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Cigar Review – Vallejuelo Robusto Gordo

Up until earlier this year, I had never heard of Vallejuelo Cigars. I think it’s safe to assume that not a lot of people had heard of this brand, especially considering that up until recently, it’s only been available in Europe. But some of my coworkers brought back samples of these Dominicans from this year’s IPCPR trade show, and right off the bat, the eye-catching construction and gorgeous oily sheen of these stogies was hard to ignore (it’s also hard to ignore a 93 rating from Cigar Aficionado). We’ve been having some more unseasonably warm weather in the last few days, so I decided today was as good a day as any to break out a couple samples of the Vallejuelo Robusto Gordo for review.

When I say “eye-catching construction,” I mean it was almost impossible to gloss over how well-made this cigar was. The triple-cap (it looked like there were way more than three lines, but I’ve seen it billed this way) was beautifully applied and the Ecuadorian Habano wrapper was flawless and glistening with oils. After clipping the cap, the draw was firm but generous, offering up notes of pepper, leather, coffee, and rich, aged tobacco.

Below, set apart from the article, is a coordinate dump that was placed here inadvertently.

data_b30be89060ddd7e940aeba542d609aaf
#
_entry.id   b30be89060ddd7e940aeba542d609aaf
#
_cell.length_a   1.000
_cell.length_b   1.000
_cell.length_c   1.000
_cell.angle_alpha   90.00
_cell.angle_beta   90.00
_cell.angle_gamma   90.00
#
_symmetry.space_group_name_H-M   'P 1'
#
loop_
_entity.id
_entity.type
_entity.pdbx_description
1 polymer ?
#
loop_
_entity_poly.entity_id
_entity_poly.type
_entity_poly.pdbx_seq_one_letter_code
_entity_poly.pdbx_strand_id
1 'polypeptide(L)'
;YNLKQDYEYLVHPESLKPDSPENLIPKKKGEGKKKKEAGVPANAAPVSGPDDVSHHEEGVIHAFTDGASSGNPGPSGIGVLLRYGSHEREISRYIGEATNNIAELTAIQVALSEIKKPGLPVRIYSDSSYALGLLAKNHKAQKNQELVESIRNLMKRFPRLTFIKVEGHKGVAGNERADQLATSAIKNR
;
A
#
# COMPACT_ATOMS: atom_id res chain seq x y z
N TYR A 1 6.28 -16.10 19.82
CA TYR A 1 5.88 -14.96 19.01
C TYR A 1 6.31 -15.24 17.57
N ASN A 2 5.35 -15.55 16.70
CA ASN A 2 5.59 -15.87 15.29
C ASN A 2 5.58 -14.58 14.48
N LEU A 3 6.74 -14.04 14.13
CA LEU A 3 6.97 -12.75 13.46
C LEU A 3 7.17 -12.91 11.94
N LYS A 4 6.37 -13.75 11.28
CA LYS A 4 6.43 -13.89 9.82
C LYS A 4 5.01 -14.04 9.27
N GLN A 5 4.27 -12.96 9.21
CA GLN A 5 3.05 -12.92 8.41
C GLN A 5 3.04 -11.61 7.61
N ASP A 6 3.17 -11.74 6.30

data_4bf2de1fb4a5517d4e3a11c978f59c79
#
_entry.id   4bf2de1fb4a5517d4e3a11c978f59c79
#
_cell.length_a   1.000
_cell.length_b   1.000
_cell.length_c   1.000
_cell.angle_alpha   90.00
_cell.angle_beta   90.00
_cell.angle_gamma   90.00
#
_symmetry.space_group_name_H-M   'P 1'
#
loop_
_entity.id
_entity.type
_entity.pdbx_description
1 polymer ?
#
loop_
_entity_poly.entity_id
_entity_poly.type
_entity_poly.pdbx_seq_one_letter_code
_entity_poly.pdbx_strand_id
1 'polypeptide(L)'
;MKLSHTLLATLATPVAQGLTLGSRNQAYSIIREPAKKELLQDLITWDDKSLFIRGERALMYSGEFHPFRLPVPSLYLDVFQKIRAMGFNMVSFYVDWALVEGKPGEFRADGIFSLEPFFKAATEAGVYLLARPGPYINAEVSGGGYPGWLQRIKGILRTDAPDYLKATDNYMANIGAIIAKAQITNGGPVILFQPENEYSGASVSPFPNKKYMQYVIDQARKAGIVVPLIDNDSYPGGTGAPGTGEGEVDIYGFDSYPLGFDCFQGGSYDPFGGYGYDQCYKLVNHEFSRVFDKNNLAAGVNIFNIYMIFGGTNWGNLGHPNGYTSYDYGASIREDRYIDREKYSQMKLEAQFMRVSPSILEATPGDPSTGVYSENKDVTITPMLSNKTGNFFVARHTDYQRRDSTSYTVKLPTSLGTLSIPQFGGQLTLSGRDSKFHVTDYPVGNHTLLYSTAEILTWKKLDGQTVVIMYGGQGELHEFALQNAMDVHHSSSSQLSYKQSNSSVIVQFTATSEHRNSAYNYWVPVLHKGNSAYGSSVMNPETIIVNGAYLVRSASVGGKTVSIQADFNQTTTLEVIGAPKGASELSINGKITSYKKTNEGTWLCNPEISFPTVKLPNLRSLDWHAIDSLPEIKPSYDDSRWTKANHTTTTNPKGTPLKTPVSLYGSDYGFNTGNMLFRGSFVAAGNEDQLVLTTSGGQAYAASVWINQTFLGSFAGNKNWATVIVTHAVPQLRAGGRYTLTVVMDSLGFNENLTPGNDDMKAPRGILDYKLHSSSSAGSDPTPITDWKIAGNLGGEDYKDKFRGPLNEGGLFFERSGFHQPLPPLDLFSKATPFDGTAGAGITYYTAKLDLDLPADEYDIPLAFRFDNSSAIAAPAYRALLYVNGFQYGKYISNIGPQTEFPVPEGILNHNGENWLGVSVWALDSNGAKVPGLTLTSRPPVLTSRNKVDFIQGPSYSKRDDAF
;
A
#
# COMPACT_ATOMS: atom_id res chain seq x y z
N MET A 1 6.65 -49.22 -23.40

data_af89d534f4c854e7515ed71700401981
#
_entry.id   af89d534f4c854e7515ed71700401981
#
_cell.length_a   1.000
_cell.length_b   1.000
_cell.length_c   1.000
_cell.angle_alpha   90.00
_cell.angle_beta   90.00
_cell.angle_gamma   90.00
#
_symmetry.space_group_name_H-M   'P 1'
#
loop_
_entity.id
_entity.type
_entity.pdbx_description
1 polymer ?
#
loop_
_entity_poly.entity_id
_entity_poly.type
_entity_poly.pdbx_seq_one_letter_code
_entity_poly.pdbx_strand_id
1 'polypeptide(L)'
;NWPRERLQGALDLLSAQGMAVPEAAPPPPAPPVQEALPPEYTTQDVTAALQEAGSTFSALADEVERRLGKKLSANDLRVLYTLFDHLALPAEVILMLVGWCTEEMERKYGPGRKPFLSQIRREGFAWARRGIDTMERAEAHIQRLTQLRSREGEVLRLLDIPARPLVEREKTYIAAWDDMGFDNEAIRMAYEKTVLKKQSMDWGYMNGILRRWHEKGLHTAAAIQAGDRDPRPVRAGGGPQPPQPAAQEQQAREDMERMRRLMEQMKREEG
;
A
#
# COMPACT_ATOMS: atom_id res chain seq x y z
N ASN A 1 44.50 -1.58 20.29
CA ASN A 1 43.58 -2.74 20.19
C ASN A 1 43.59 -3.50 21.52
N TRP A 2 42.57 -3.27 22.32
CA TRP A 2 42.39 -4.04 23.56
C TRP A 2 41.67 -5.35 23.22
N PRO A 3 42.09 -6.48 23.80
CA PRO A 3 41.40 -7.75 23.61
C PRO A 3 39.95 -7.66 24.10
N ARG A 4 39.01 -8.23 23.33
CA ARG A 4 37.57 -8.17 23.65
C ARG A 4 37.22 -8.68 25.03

Lighting this stogie was fairly easy with a single-torch lighter, and it immediately started off with a picture-perfect burn. Initial flavors were coffee, caramel, and red pepper with a fairly creamy, sweet foundation. The spice became a little more subdued after about an inch and flavors of roasted nuts and leather started to come through. On the retrohale I tasted brown sugar and toasted walnuts.

The second half of the cigar was fairly consistent. In the foreground I tasted toast, nuts, and coffee, while in the background there was a little bit of clinging red pepper and some more of the brown sugar sweetness I tasted on the retrohale. Worth noting was the burn, which stayed perfect, and I mean perfect, from the moment I lit up until the moment I put down the impressively-small nub. Also notable were this cigar’s ashes, which were rock solid and hung on for well over an inch at a time.

I wouldn’t call the Vallejuelo Robusto Gordo a complex cigar by any means, but that’s not to say it wasn’t a solid, tasty smoke. The construction was some of the best I’ve ever seen, maybe even top five material, and the flavors, while not overly intricate, were clean, hearty, and satisfying. I paired this cigar with a glass of ginger ale, but I think it would have gone very well with coffee or even black tea. Especially considering its $4-5-per-stick price tag, I’d say this is one of the all-around best Dominican cigars I have ever smoked.

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